It’s no secret that Mariss Jansons has health problems. Twenty years ago he nearly died conducting La bohème in Oslo. He had to step down from Amsterdam's Royal Concertgebouw Orchestra five years ago after health worries, but he continues to conduct the Bavarian Radio Symphony Orchestra. After a three-month enforced spell of rest over the summer, when he had to miss Salzburg and the inaugural Riga-Jumala Festival in his native Latvia, the 76-year-old is touring again with the orchestra. He stepped on to the stage at Vienna’s Musikverein last night looking bowed and gaunt, but there was nothing remotely frail about the music. Plainly, he’s lost nothing of his ability to inspire truly outstanding playing.

Mariss Jansonsc conducts the Bavarian RSO in rehearsals © Astrid Ackmann
Mariss Jansonsc conducts the Bavarian RSO in rehearsals
© Astrid Ackmann

An evening that had begun with Richard Strauss and Mozart closed with a revelatory, shattering reading of Brahms’ Fourth Symphony. From the moment Jansons caressed the opening, questing phrase of the first movement into existence we knew we were hearing something profound. Everything was so carefully measured, each phrase so lovingly shaped. And the sheer physicality of the playing made every gesture so vivid and colourful than other readings seemed pallid in comparison.

The rich sonority among the strings in the second movement was as gilded as the ornate splendour of the Musikverein itself, all burnished gold and warm terracotta. After a remarkably forthright Scherzo we plunged into the gloriously broad brass and woodwind Passacaglia at the opening of the finale, the strings elbowing them aside with their insistent, troubled, densely constructed variations. The passionate turbulence at this point in the symphony rarely reaches the glorious heights that Jansons managed to conjure from his thoroughly committed players. A beautifully played flute solo from Philippe Boucly brought a moment of calm before declamatory strings cut through like a sharpened steel blade and brought us to the work’s desolate E minor conclusion. Jansons almost danced with delight as he took his calls amid a rapturous reception, which he rewarded with a wonderfully suave Brahms Hungarian Dance no. 1 as a delicious encore.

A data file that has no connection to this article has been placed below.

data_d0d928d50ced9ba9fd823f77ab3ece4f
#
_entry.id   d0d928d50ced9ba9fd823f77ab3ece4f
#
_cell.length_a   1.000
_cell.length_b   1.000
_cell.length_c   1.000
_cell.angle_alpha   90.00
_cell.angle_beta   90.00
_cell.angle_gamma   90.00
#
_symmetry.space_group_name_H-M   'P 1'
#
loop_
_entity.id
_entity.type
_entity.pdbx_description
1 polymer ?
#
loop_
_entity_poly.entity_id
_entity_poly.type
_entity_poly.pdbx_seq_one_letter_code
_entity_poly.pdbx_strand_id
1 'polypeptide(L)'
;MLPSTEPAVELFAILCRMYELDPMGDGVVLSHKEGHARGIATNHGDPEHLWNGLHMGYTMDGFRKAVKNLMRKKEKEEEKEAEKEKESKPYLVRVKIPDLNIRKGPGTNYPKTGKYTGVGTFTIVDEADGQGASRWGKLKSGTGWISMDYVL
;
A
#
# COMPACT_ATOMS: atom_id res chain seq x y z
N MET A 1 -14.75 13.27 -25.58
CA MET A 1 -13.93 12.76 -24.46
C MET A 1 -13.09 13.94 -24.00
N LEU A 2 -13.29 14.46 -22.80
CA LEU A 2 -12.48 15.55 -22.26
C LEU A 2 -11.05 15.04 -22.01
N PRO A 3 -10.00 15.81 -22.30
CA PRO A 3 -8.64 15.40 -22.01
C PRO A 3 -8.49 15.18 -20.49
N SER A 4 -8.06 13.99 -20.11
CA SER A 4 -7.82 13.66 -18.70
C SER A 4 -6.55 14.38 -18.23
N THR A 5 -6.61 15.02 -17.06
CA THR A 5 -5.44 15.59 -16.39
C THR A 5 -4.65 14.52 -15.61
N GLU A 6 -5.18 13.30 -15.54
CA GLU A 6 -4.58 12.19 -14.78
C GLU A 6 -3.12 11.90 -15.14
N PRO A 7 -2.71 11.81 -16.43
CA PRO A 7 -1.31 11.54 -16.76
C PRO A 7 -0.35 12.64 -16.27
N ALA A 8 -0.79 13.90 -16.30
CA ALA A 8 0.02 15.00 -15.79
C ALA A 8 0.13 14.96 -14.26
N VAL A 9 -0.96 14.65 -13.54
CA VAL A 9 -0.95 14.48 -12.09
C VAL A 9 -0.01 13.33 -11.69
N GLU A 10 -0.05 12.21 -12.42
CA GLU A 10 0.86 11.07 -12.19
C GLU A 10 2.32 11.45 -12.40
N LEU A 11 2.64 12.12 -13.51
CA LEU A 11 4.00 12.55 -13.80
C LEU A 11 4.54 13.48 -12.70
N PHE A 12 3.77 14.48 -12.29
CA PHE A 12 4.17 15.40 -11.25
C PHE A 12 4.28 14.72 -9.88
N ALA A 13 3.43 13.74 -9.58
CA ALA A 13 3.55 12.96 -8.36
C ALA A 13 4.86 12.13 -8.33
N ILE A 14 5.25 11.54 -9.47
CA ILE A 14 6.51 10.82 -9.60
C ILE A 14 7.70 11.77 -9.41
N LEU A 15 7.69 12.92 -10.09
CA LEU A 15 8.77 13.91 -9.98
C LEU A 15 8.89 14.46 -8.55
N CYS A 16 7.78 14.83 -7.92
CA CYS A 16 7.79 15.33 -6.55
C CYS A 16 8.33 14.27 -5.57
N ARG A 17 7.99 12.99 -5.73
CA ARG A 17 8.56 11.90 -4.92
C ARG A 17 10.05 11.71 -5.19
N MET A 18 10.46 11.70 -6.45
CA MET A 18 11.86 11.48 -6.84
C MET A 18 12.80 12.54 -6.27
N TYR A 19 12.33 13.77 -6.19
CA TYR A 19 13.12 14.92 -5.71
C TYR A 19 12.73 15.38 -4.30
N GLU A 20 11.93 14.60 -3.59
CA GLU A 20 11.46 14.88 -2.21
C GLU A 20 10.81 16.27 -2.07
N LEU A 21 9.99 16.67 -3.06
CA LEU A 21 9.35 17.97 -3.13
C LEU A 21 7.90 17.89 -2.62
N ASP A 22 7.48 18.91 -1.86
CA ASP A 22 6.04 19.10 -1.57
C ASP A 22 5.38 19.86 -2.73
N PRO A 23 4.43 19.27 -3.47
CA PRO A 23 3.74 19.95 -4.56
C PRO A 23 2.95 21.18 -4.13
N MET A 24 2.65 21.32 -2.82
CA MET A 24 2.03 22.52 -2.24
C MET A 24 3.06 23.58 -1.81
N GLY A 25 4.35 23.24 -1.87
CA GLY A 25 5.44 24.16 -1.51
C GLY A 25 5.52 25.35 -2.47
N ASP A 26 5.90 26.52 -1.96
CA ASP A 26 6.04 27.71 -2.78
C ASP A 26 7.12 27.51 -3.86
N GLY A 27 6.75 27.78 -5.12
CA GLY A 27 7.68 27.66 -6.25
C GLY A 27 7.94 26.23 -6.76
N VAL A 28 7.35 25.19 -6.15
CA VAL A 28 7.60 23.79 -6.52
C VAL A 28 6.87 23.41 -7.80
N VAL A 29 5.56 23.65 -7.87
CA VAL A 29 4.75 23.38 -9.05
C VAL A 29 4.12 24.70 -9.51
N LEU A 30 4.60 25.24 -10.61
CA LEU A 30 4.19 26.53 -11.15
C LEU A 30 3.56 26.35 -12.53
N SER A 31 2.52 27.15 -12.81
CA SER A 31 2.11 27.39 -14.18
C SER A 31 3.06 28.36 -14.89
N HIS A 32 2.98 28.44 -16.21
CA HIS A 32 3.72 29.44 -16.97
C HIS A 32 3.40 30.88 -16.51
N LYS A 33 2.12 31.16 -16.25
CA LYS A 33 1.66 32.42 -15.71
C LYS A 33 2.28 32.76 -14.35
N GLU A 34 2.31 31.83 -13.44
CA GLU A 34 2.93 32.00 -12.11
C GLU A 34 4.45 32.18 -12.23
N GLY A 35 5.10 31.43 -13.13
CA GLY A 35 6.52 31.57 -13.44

Rudolf Buchbinder rehearses with the Bavarian RSO © Astrid Ackmann
Rudolf Buchbinder rehearses with the Bavarian RSO
© Astrid Ackmann

He had opened the evening with a classy performance of Richard Strauss’ Four Symphonic Interludes from Intermezzo, which featured some fine solo work, particularly in the tender second interlude, from principal clarinettist Stefan Schilling and leader Radoslaw Szulc. There was more outstanding solo work in the third, with the front desks of the strings in ravishing form, before blazing horns brought the whole thing to a romping close.

Can there be pianists more generous than Rudolf Buchbinder? His reading of Mozart’s Piano Concerto no. 23 in A major was marked by his smiling, good-natured relationship with the orchestra. He seemed to be revelling in a thoroughly collegiate approach, treating the piece more like chamber music than an opportunity to display his abundant talent. Even amid the aching tenderness of the second movement he found time to seek out and make eye contact with the principal bassoon as they played gentle, answering phrases back and forth. The breakneck speed of the finale may have come at the expense of some keyboard articulation but this performance will live long in the memory for its warm-hearted congeniality between soloist, orchestra and conductor.

Clearly, the spirited Jansons is determined to carry on. Tonight he conducts Beethoven and Shostakovich...


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